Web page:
It's Raining in the Cloud


I walked into the basement the other day and saw a shoe box in a corner. When I opened it, I found dozens of old photographs from when I was very young. It was good to reminisce, and emotional to view a small segment of my past, but it also made me wonder about the future.

In this day and age, we no longer put our belongings in shoe boxes, or anywhere else in the basement. Instead we seem to store everything on hard drives, thumb drives, CD’s or more recently, in the cloud.

This made me think about what happens when I’m no longer part of the planet. Up until this generation, all of our memories have been physical and tangible and, although we may not access them often, we know we are always able to.

Since the introduction of the cloud, this is no longer the case. I have a website with hundreds of articles, which I’ve written, electronic copies of my books, and thousands of photographs, all of which I hold dear. It is of course encrypted and protected by a password, but should I fail to pay my annual $99 fee,, my entire life will disappear.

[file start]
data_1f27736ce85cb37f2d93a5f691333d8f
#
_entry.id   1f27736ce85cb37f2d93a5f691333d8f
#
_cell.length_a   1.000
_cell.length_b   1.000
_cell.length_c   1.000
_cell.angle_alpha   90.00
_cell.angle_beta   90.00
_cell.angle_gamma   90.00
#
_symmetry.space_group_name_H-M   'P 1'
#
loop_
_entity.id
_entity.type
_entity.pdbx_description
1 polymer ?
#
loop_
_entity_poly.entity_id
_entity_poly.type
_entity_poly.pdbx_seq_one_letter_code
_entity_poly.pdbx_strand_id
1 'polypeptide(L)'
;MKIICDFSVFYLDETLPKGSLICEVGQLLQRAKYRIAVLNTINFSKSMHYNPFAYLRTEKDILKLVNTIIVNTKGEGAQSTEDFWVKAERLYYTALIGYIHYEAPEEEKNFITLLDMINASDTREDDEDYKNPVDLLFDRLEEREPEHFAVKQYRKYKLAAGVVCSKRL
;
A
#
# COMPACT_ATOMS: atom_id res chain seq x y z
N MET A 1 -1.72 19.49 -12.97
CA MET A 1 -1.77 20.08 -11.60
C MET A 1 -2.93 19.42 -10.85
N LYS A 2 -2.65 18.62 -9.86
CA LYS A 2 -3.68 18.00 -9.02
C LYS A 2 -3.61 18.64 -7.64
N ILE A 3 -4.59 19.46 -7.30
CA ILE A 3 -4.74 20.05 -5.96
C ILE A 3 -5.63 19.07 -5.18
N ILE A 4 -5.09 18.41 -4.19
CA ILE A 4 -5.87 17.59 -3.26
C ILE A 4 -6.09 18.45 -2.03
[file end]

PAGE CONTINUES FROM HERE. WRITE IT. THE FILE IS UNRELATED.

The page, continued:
There is no backup, as there’s too much information to store locally, so every little bit of creativity which I have generated, is floating in cyberspace and at the mercy of the powers that be.

When the cloud storage was first introduced, it was revolutionary and a fantastic opportunity to store information off site. As with any new invention there were bugs, and this was certainly the case with cyberspace. A friend of mine had migrated all of his photos to a cloud-based program, and was qui